Learning Schools Priorities For Supporting Them

Learning Schools Priorities For Supporting Them

Many students, teachers, and families have been left struggling to cope with remote learning since the COVID-19 pandemic. Students who learn English as an additional language (EAL/D) can find remote learning challenging.

We wanted to learn about the experiences of schools in supporting and teaching these students during the lockdowns in Victoria for 2020 and 2021. Ten teachers from urban and rural schools were interviewed as well as EAL/D curriculum directors. Three key areas of concern were identified by these teachers. Well-being language barriers and isolation can compound their feelings of disconnection and isolation. Access to digital devices, the internet, and learning materials

Loss Of Structural Support In-School

These issues impact large numbers of students. One in four secondary and primary school students in Victoria come from a language other than English. Similar numbers are found in NSW.

A variety of studies have shown that remote learning can often have a negative effect on student learning and well-being, even when it is in the best of circumstances. While there is increasing information on online teaching, EAL/D-specific information remains lacking.

Our research has shown that many EAL/D teachers face complex social, emotional and geographical challenges when engaging learners via remote learning. These three points are examples of how educators have adapted to these difficulties.

Prioritizing Well-Being Learning

These educators considered student well-being to be the most important consideration. It is a prerequisite to real engagement with remote learning.

For newcomers, schools are often a place of belonging and identity validation. Many students felt isolated and disengaged from their remote learning experience. Sometimes, students felt isolated and disconnected due to language barriers or low digital literacy.

These issues were overcome by teachers being able to support families through connecting with social services and mothers’ groups, foodbanks, and other areas. This trend was more evident in rural and regional areas, where schools often served as the main point of support for EAL/D students.

EAL/D teachers and multicultural education assistants (MEAs) also had to consider well-being. It was difficult to support students and their families in navigating the new online learning platforms and procedures when time and resources were limited. Many EAL/D teachers work part-time, or at more than one school. One participant stated:

We did more remote learning than any other job I have ever done in my life. Cannot fix the world. We must take care of ourselves.

Access To Learning Resources

Initially, remote learning was difficult because of the limited internet and device access. As resources were distribute to families, this became less of an issue. Participants stressed the importance of education interpreters and education aides in helping students and teachers use these devices effectively.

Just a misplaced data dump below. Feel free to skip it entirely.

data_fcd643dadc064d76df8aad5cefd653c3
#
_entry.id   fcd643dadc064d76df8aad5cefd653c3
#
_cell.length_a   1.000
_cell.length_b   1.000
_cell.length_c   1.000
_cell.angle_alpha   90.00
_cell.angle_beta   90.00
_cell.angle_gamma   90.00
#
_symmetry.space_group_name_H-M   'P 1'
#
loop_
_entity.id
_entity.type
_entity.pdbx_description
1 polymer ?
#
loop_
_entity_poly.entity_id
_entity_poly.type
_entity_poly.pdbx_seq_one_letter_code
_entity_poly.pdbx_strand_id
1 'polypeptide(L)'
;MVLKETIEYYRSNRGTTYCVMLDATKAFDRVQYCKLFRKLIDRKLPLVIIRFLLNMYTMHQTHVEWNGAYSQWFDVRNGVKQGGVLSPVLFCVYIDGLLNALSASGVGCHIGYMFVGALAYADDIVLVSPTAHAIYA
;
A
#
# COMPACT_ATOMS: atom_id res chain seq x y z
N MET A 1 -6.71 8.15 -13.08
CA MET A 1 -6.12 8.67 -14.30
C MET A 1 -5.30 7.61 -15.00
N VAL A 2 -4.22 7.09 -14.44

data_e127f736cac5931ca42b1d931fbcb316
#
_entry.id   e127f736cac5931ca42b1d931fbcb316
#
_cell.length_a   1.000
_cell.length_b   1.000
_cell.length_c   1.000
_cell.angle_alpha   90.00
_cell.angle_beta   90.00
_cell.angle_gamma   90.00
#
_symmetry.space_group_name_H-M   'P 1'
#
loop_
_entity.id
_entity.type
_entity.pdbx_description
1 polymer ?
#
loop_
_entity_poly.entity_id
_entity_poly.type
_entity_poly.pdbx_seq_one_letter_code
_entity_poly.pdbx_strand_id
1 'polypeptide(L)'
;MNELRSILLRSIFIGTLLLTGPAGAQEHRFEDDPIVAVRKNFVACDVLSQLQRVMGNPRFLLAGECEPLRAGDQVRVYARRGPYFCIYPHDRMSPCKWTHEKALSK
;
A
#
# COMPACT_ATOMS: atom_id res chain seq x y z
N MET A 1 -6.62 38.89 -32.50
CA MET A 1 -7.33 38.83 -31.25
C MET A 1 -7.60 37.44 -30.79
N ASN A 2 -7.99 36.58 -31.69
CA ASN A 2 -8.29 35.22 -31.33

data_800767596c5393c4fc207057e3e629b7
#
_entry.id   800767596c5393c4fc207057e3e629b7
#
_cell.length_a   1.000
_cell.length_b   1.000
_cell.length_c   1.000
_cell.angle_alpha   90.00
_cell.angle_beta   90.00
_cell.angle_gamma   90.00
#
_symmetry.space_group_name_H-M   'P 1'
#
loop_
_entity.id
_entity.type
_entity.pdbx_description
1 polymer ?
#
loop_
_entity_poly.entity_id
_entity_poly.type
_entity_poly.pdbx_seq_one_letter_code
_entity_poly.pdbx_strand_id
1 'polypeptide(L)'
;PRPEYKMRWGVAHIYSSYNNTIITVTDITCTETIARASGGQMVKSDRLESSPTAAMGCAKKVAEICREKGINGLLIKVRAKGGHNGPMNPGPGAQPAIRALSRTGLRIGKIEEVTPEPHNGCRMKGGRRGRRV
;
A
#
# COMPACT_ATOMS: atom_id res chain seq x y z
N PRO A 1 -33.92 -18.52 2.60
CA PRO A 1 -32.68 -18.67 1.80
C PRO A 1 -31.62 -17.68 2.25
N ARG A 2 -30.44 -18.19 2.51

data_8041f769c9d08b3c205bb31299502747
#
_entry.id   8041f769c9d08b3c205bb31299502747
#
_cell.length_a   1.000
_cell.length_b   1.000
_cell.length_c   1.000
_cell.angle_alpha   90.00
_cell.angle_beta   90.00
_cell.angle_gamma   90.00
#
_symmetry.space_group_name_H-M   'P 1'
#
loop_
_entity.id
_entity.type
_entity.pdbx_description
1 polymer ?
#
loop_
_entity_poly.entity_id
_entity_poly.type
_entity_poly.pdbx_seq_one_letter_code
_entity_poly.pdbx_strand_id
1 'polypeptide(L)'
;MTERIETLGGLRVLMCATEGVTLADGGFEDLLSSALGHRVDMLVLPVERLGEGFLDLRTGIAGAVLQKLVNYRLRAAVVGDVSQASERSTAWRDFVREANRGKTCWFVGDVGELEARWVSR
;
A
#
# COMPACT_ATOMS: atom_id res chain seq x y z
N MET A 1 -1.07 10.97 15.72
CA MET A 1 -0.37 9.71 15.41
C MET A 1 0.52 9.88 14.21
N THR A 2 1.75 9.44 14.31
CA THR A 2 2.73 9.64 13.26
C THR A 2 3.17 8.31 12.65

They struggle especially at secondary school. These students struggle because secondary schools do not use the same platforms as they do. It takes a lot of time to train these students in lockdown.

Teachers and aides spent a lot of time developing resources that could be use for remote learning in the students’ first language. Due to a smaller number of EAL/D students, this task of creating resources proved more difficult.

Recovering From The Loss Of In-School Support

Many challenges face in integrating EAL/D students into mainstream classes. These students might receive support from their peers or education aides in class such as mathematics, science, and humanities. This support can be difficult to provide online.

Teachers of other subjects might not be aware of strategies that can support EAL/D students in classes. This could leave students feeling isolated, alone, and overwhelmed. There are many strategies that can be use to support EAL/D students. These could include creating learning sequences that meet learner’s specific needs or providing structured opportunities for them use their language skills.

Participants also shared their thoughts on how EAL/D learners can benefit from mainstream classes that include teaching strategies. It was possible to create inclusive environments by equipping all teachers with the strategies and knowledge to support EAL/D learners in face-to-face or remote classes. One participant stated:

So, they have to understand the teachers have to. Instead of looking at content after content and trying to figure out how I can get it all done in five weeks, let us rethink this and look again. What can we do to make it easier for them to access this curriculum? They students can contribute something to it.

Learning From Students Strengths

The last key message is to view EAL/D learners as an asset, not a deficit lens. Students often frame by a deficit lens as lacking in English proficiency. This overlooks their rich cultural and linguistic repertoires.

Plurilingual competencies is a new addition to the EAL curriculum for Victoria. This allows students to make use of all their language knowledge in order to learn. All teachers are require to be aware of the plurilingual resources available to students and to encourage them to use these resources to enrich their learning. The school leadership can play an important role in this area by supporting inclusive EAL/D practices across the entire school.